Supply chains, rising prices pose hurdles for Lenten fish fries 

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Knight of Columbus Greg Beem prepares a plate during the fish fry sponsored by Council 9586 at St. Edward Church on Friday, March 25. The council at St. Edward and others had to deal with higher prices and difficulty securing enough fish this year.

The supply chain issues and rising prices that have snarled businesses across the country have also had an impact on the ever-popular Lenten fish fries in the Diocese of Nashville. 

The Knights of Columbus Council 9132 at Our Lady of the Lake Church in Hendersonville, which typically sponsors two fish fries on Fridays in Lent that each serve between 800 and 900 people, decided not to have fish fries this year because they couldn’t find a supplier that would guarantee they would have the types of fish they wanted to serve, American farm-raised catfish and cod. 

“We do catfish,” said Randy Herron who is the council’s chief cook for the fish fries. “We have an older crowd, they were born and raised with catfish, and they want catfish.” 

“It was a real tough decision for us” to skip the fish fries this year, Herron said. 

Knights Council 9586 at St. Edward Church in Nashville had to give up its popular roadside sales of $5 fish and chips meals because fish price increases would have made the cost prohibitive. 

“We usually did really well with that, but we would have lost money if we did it this year,” said Council Grand Knight Jason Farris. 

The council did go ahead with a fish fry dinner on March 25 that was successful. 

At Holy Family Church in Brentwood, Knights Council 15234 and the parish Men’s Club were still able to put on their Lenten fish fries, but they had to raise the prices from $10 a plate to $15. 

“Fish that we were paying a year ago $40 a box for, we’re now paying $53,” said Council 15234 Grand Knight George Baker. “Going from $40 to $53, that’s a 30 percent hike. That’s crazy, really crazy.” 

“We hated to raise them, but we didn’t really feel we had a choice,” Baker said of the price increase. 

Luckily, the price hike hasn’t hurt the attendance. 

“On March 11 we served 400 meals,” Baker said. “We had a great turnout.” 

A national problem 

The availability of fish and rising prices are not just issues in Tennessee but have affected fish fries in other parts of the country as well, according to press reports. 

Supply chain issues are hampering the providers of the fish, and the price of cod has gone up more than 50 percent in the last two years, according to reports. 

The normal suppliers for Our Lady of the Lake’s fish fries couldn’t guarantee they would have enough fish for this year’s dinners, said Council 9132 Grand Knight Jerry Taylor. “Even if we could get the catfish, the prices would have basically doubled.”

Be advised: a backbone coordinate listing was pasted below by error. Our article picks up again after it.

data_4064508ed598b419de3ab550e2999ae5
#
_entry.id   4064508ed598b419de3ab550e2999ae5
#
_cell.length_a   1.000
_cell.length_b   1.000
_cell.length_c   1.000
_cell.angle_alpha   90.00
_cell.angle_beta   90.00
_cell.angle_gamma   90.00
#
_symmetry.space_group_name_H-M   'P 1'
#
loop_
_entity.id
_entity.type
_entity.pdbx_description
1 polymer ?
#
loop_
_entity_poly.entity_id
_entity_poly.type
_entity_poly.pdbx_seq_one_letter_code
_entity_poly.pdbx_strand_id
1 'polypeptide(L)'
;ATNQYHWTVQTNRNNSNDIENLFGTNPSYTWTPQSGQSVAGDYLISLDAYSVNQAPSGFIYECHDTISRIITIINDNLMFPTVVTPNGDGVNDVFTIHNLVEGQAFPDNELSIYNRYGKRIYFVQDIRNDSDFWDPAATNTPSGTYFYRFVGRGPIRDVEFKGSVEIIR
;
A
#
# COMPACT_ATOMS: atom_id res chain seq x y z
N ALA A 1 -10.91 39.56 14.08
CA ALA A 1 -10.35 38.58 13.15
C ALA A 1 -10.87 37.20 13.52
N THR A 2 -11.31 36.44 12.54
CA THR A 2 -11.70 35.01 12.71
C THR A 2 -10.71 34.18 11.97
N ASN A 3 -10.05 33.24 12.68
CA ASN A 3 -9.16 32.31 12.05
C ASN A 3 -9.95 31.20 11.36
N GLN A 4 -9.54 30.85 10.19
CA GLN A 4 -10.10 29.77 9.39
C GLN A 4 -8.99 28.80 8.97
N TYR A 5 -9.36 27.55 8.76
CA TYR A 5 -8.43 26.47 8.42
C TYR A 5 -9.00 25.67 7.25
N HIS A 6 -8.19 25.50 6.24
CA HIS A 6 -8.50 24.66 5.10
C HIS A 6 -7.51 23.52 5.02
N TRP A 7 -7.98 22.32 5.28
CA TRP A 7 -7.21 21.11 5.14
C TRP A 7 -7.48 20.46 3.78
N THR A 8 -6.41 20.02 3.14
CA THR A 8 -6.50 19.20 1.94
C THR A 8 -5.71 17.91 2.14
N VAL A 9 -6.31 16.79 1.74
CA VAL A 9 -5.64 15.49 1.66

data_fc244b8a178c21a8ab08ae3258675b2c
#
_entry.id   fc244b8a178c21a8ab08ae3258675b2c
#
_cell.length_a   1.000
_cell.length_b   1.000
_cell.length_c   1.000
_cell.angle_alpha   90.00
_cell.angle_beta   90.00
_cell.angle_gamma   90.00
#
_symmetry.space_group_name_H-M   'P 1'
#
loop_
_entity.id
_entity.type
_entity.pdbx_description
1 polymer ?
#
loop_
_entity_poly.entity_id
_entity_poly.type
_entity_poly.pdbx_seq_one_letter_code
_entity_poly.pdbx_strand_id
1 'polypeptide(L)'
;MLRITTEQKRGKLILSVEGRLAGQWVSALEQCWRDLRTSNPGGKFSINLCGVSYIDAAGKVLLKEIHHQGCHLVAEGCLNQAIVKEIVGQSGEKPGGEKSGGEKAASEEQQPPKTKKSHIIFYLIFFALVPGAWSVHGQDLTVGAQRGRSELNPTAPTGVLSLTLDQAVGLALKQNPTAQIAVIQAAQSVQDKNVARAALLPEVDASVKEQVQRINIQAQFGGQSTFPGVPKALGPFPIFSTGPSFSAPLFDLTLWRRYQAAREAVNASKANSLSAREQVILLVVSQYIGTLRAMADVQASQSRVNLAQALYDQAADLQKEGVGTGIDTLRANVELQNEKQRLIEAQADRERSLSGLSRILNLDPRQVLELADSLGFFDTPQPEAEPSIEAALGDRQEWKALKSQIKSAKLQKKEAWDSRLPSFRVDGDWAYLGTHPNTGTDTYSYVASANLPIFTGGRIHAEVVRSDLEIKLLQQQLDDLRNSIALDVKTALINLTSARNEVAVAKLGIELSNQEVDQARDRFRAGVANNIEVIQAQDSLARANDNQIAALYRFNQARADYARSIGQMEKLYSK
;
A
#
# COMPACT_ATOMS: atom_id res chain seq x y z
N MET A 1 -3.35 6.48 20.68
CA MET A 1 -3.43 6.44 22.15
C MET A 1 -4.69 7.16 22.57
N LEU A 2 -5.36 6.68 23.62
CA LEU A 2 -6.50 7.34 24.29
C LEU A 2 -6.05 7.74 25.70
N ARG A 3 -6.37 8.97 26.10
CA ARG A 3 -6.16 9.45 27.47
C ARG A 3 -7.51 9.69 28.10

Jason Farris, left, grand knight of Knights of Columbus Council 9586 at St. Edward Church in Nashville, dumps fried fish in a pan held by Deputy Grand Knight Ben Oryl during the fish fry the council sponsored on Friday, March 25. The council at St. Edward and others had to deal with higher prices and difficulty securing enough fish this year. Photos by Andy Telli

In the past, Herron paid $60 for a 15-pound box of catfish. “This year … $130.50 was the last price I was told. For the same size box,” he said. “Cod went from $42 to $81 or $82.” 

And it’s not just the price of fish. Prices for other items needed for the fish fries are also higher this year. 

“We could do two fish and chips events for $550. I’m doing one fish dinner and I spent just slightly over $1,000” for all the food and supplies needed, Farris said. “It’s the prices of everything.” 

The problems with fish fries created a difficult situation for the Our Lady of the Lake council, Herron said. Without a guarantee that the fish would be available when they needed it, they didn’t want to sell tickets and then have to cancel the dinner because they didn’t have enough fish, he explained. 

Last year during the height of the pandemic, the Hendersonville council offered a dinner featuring shrimp and pasta instead of fish. “We got about 200 people,” well below the turnout for the fish fries, Herron said. 

Instead of fish fries this year, Our Lady of the Lake is offering “Stations, Soups and Speaker” events every Friday evening during Lent. The event begins with Stations of the Cross, followed by a soup dinner with a speaker. 

A community builder 

The fish fries are more than a dinner, and rarely are they a significant fundraiser for the councils or parishes. 

“We don’t do it as a fundraiser,” Taylor said. “It’s always been looked at by the council as a payback for the parish’s support for everything we do.” 

“We just don’t concentrate on the money part of it,” Farris said. “We want a really good event that people show up and get to know each other. … It’s just a really good community-building event.” 

For the Knights at Our Lady of the Lake, the fish fries were the biggest event they sponsor during the year, Taylor said. “It’s a huge event for us. …  

“We have more fun than the people there to eat,” he added. “It’s just a great event for us. We work hard but we really enjoy that event.” 

For more information about the remaining fish fries this Lent, visit

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